While things could have been worse, August was rather disappointing in terms of employment. There was no job growth that month and the unemployment rate was 9.1%. On the positive side, at least the economy did not sink even deeper into the pit.
On obvious point of concern is the cause (or causes) of this problem. Going back a bit in time, the folks who wrecked the economy with their financial misdeeds would seem to bear a considerable amount of blame. Of course, some of the damage that was done was caused by actions that, at the time, were actually expanding the economy in some ways. However, this expansion proved to be mostly “air” and not substance-that is, yet another empty bubble.
The blame for the continued unemployment woes cannot be placed entirely on past actions. After all, it seems sensible to believe that some factor or factors are keeping employment from rebounding as well as the profits for companies has rebounded.
Many folks blame Obama. Blaming the President is an old tradition and, of course, the Republicans have been busy trying to convince Americans that Obama is at fault. On the one hand, this can be seen as an unfair charge: while the President has significant powers, control over employment is not one of them. On the other hand, the President can do (or not do) things that would have some impact on employment.
It has been claimed that unemployment is staying high because corporations are burdened by taxes and regulations. As such, Michelle Bachmann has said that she would cut taxes for corporations and get rid of regulation, including the entire EPA. On this view, Obama is an obstacle because he has been unwilling to cut taxes even more and has not dismantled the EPA.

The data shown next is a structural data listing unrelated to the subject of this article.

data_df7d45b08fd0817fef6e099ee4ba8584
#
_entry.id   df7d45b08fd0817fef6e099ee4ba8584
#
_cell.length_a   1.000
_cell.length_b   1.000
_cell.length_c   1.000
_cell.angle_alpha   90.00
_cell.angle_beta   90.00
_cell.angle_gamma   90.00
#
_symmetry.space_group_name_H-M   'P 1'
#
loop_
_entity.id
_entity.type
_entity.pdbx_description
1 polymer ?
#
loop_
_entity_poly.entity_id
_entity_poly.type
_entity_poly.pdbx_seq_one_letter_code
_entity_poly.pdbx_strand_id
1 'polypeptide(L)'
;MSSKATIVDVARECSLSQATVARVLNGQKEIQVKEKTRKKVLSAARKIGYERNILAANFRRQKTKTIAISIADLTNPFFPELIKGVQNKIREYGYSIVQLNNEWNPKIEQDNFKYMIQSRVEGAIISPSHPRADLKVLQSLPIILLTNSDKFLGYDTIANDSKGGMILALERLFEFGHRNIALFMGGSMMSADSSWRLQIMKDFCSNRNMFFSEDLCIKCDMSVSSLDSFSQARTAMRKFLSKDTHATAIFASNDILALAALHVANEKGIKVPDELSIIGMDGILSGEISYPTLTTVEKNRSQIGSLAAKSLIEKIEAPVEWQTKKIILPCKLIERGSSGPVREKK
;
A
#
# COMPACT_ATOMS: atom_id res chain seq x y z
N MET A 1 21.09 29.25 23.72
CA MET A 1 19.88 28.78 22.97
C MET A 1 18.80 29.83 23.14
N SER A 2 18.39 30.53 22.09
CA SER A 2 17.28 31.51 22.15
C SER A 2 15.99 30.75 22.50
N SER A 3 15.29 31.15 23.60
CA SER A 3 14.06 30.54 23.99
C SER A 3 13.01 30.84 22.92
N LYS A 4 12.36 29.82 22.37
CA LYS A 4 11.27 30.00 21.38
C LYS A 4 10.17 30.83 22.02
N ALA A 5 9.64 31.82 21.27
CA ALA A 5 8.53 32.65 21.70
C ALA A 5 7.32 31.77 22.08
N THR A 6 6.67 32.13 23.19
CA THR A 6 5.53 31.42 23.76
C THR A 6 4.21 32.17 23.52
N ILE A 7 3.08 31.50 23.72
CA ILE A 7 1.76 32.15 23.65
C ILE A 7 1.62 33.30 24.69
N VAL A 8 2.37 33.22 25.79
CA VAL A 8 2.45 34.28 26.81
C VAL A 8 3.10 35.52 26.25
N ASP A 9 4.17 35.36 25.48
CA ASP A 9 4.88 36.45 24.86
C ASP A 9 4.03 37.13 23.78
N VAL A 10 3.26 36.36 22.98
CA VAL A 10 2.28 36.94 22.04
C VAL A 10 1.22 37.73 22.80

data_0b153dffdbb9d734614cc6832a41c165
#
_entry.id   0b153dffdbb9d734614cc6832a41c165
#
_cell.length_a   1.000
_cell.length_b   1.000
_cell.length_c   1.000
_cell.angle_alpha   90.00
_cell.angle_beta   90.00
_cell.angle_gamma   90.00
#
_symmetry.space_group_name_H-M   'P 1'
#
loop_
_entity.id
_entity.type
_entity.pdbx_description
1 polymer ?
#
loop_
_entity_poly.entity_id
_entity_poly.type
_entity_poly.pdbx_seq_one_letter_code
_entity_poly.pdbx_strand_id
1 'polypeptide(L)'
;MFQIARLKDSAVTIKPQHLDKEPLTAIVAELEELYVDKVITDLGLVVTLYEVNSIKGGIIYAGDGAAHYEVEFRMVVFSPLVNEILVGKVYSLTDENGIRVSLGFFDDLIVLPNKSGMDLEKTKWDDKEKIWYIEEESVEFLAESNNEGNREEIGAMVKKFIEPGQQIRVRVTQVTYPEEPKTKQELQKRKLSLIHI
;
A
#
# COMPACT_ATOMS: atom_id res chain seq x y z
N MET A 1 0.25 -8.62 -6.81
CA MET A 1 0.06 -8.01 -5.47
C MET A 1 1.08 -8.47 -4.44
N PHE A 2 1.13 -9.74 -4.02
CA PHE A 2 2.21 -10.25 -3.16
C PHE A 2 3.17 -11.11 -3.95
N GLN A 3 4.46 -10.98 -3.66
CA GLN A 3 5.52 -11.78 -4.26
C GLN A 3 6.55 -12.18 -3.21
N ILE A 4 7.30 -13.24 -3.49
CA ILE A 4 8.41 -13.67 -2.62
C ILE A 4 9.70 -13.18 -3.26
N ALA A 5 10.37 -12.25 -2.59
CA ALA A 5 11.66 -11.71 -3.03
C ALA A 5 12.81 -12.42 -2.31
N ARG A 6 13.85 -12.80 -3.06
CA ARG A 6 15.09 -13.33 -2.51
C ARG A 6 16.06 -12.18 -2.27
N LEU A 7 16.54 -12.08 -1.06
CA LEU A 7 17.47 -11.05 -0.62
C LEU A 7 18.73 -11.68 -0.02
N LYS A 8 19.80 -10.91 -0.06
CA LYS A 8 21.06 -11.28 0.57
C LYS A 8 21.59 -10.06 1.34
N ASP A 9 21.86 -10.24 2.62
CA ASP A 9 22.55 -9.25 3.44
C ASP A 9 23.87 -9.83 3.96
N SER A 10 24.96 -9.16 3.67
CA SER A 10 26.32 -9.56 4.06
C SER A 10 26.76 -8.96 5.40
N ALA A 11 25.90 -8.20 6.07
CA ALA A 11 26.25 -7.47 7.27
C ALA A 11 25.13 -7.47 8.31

The obvious flaw in this view is that corporations are doing exceptionally well now. They are, in general, enjoying significant profits and executive salaries and bonuses are quite fat. They are not, however,doing much hiring, even though they clearly could be doing so. At the very least, executive salaries and bonuses could be trimmed slightly and the money could be used to hire workers. For example, if a CEO received the average “compensation” of $11 million, s/he could give up $1 million and that would pay for 22 workers at $45,000. True, asking someone to give up 10% of their compensation so 22 people could have jobs might be seen as asking too much. To some, it would make far more sense to fire state employees or cut their salaries and cut programs so that the corporations can pay even less in the way of taxes. After all, those who have less should sacrifice for the good of those who have so much more. Also, some of the state workers who are fired might be hired by the corporations. Or not-perhaps the corporations would simply take the tax cuts and enjoy even larger profits by not hiring people.
To some, it would also make sense to eliminate regulation, such as environmental protection. After all, without such regulations corporations could operate with lower costs and hence make more profits. Naturally, the costs that the companies paid in regards to safety, environmental protection and so on would now be passed on to everyone else (such as the folks who breath the air and drink the water tainted by the coal industry). But, for some folks passing on the costs to those who have less so that those with more can have even more is perfectly sensible. After all, this will create jobs. Or maybe not. Corporations might simply look at their savings and decide to keep the money as profit rather than pay it out in wages. After all, they are doing quite well now and yet not hiring and thus there is no reason to think that if they just had a bit more money that they would suddenly start putting up the help wanted signs.
As such, a large part of the blame for the lack of hiring would seem to rest on the corporations. They could hire people, but chose not to. The talk about taxes and regulations is, rather clearly, a clever ploy to get what they want. While some people argue that we need to make sacrifices to lower corporate taxes and decrease regulations, it seems more reasonable to ask corporations to “sacrifice” a bit and hire people to make money for them.